How would the 2017 NFL draft have looked if teams knew then what they know now? How long would Deshaun Watson last? Would the Bears still pick Mitchell Trubisky to be their quarterback of the future? How early would Marshon Lattimore go?
With the regular season in the rearview mirror, our panel of NFL Insiders took a crack at re-drafting the first five picks of last year’s draft class. The panel included Matt Bowen, Mike Sando, Aaron Schatz, Kevin Seifert and Field Yates.
As a reminder, the actual top five of last year’s draft went as follows:
1. Browns: Myles Garrett, DE, Texas A&M
2. Bears: Mitchell Trubisky, QB, North Carolina
3. 49ers: Solomon Thomas, DE, Stanford
4. Jaguars: Leonard Fournette, RB, LSU
5. Titans: Corey Davis, WR, Western Michigan
Note: For the purpose of this re-draft, we reverted to the original 2017 draft order, before Chicago traded up to take Trubisky at No. 2. Cleveland held the first pick, followed by San Francisco, Chicago, Jacksonville and Tennessee.
1. Cleveland Browns: QB Deshaun Watson
Bowen: Defensive end Myles Garrett has the traits to become a star pass-rusher in the league, but Cleveland’s inability to hit on the quarterback position has consistently hindered the development of the entire franchise. That’s why I’m going with Watson here. From the high-level intangibles he brings onto the field to the dual-threat talent with which he attacks opposing defenses, Watson is a perfect fit for today’s NFL game and an answer to Cleveland’s long search for a leader at the position.
If we look back at Watson’s tape from 2017, and his 19 touchdowns in seven games before injuring his knee in practice, his ability to run a modern offense pairs with Hue Jackson’s philosophy. It’s the movement passes, the quick game, the shot throws off play-action and the RPOs (run-pass option) — with some QB runs sprinkled in. Play fast, open up throwing windows and use movement to dictate tempo from an offensive perspective.
With Watson in the mix, the Browns would most likely not be picking No. 1 overall again in the 2018 draft, and they also wouldn’t have added the No. 4 overall pick, which the Texans gave up last year in trading up for Watson. But if Cleveland had solidified its QB position last April, the Browns could have focused on building a winning culture around Watson, Josh Gordon and a solid offensive front this offseason. Instead, they’re still looking for their quarterback of the future.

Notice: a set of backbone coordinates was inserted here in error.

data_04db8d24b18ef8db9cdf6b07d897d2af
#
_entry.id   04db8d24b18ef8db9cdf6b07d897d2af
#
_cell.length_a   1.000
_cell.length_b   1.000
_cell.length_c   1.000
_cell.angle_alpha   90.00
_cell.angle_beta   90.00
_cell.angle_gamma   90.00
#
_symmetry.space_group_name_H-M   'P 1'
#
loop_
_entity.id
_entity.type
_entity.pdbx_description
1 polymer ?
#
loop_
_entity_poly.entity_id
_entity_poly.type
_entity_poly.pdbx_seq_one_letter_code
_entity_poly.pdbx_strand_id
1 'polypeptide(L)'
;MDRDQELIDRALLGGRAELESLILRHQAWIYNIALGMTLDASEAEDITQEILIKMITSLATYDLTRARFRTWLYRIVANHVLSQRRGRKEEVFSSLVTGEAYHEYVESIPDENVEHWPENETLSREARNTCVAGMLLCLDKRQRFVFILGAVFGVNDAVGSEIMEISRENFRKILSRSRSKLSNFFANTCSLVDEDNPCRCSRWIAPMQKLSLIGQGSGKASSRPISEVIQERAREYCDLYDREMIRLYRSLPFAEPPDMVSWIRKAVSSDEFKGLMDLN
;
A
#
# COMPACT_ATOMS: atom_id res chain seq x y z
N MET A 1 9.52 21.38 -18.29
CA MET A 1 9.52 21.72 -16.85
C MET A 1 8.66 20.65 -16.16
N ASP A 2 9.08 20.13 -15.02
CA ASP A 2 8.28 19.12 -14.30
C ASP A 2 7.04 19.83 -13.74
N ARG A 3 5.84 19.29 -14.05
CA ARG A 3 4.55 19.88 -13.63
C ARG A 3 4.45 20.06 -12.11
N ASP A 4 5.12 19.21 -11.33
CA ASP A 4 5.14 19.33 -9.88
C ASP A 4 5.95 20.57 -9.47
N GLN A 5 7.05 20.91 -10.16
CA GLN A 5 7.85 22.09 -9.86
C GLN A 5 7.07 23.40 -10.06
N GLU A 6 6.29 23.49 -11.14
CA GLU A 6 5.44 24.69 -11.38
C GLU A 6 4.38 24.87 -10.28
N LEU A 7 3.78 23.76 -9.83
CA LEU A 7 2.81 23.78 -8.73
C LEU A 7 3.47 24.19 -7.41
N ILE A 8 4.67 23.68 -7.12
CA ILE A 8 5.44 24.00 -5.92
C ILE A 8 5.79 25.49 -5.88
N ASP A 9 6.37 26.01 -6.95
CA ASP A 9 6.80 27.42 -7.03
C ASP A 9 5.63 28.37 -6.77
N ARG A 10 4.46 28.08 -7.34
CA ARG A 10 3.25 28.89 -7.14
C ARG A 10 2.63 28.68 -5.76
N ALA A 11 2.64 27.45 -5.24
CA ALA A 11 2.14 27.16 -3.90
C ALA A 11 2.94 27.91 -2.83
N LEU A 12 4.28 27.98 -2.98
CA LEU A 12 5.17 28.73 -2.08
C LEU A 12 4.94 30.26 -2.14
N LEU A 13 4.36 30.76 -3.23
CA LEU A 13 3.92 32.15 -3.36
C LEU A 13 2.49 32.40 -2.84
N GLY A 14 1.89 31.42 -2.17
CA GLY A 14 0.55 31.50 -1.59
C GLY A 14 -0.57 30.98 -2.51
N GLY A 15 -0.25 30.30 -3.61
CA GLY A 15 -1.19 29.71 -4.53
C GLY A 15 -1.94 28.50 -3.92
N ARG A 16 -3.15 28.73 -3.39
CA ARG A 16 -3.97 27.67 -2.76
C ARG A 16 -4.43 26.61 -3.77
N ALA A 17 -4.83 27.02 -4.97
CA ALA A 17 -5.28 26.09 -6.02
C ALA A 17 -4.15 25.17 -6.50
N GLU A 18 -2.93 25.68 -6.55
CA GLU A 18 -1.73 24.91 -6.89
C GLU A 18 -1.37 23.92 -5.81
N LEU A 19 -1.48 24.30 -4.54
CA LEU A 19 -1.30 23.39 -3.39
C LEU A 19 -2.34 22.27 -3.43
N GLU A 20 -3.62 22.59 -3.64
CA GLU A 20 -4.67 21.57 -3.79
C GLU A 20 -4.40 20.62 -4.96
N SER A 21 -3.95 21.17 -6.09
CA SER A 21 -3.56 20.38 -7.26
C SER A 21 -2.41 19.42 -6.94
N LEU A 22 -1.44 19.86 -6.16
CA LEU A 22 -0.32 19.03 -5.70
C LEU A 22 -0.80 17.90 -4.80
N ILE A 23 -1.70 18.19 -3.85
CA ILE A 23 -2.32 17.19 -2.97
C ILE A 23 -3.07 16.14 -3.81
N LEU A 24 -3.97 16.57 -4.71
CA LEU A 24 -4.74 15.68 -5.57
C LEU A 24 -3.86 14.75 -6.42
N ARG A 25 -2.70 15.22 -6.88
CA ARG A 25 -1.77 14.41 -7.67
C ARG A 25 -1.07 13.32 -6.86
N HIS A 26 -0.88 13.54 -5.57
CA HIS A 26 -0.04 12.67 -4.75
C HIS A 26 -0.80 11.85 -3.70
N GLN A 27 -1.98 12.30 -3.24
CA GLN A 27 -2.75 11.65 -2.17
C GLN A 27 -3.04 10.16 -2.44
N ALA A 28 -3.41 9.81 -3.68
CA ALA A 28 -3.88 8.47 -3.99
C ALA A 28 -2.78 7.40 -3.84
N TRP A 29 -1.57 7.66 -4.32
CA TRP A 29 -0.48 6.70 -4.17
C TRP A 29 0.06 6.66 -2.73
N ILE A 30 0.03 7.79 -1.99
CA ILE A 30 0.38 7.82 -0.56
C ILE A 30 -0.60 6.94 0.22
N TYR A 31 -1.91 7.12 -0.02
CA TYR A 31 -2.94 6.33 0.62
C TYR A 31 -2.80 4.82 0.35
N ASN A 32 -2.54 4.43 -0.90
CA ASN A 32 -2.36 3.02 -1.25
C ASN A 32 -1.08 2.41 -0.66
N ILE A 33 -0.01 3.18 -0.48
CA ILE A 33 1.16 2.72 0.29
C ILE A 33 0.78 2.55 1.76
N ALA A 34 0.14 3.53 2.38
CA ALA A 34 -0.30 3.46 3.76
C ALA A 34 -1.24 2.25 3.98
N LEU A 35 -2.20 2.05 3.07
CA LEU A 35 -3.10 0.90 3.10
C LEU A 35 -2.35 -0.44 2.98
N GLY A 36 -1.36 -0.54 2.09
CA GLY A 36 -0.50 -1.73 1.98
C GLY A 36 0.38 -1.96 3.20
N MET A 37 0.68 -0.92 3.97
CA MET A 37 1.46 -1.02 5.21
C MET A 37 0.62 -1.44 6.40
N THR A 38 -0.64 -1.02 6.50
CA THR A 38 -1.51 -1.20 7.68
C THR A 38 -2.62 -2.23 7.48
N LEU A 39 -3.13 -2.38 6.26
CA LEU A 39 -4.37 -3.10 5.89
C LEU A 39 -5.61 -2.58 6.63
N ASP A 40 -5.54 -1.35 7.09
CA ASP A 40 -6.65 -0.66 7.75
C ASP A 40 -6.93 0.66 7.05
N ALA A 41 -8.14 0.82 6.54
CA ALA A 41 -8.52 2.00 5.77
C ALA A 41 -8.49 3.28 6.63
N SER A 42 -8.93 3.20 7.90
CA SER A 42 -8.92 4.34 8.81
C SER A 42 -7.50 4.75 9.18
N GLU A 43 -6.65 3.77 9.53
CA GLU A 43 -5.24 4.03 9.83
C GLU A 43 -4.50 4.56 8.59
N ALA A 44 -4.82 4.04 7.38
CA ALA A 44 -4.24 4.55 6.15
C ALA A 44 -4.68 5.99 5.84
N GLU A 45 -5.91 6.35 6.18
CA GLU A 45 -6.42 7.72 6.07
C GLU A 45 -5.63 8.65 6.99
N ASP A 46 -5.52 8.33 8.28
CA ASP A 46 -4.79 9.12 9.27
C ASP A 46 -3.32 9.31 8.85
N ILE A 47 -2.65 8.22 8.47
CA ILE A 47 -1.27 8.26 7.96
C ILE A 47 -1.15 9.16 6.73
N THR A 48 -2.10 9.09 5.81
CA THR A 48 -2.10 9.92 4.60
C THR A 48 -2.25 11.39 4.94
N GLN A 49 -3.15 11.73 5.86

2. San Francisco 49ers: DE Myles Garrett
Sando: Knowing the 49ers were able to land Jimmy Garoppolo from New England for a second-round choice made it easier — more defensible, at least — to bypass a quarterback in this re-draft. It’s not just me saying they might be able to find a QB another way. We all know they did exactly that, even though they could not have known how things would shake out when they traded back from the second overall spot on Day 1 of the 2017 draft.
Garrett was one of the most talented players in the class. Selecting him did not require much justification. He was there; I took him. Alvin Kamara and Marshon Lattimore were the other players from the draft who stood out in my mind as alternatives. The 49ers already have a good running back, and they’re running a system that has succeeded in the past with quite a few backs with varied pedigrees. Lattimore’s injury history was still a slight concern in my mind, even though he played more games than Garrett did this past season.
3. Chicago Bears: QB Mitchell Trubisky
Yates: Quarterback play is the function of player ability, coaching and circumstances. Immediate success is not entirely uncommon — Dak Prescott was an MVP candidate as a rookie in 2016 — but it should also not be the barometer to measure a quarterback after just one season in the NFL.
After all, Chicago drafted Trubisky with the intention of redshirting him, a plan that went awry because of the performance of Mike Glennon.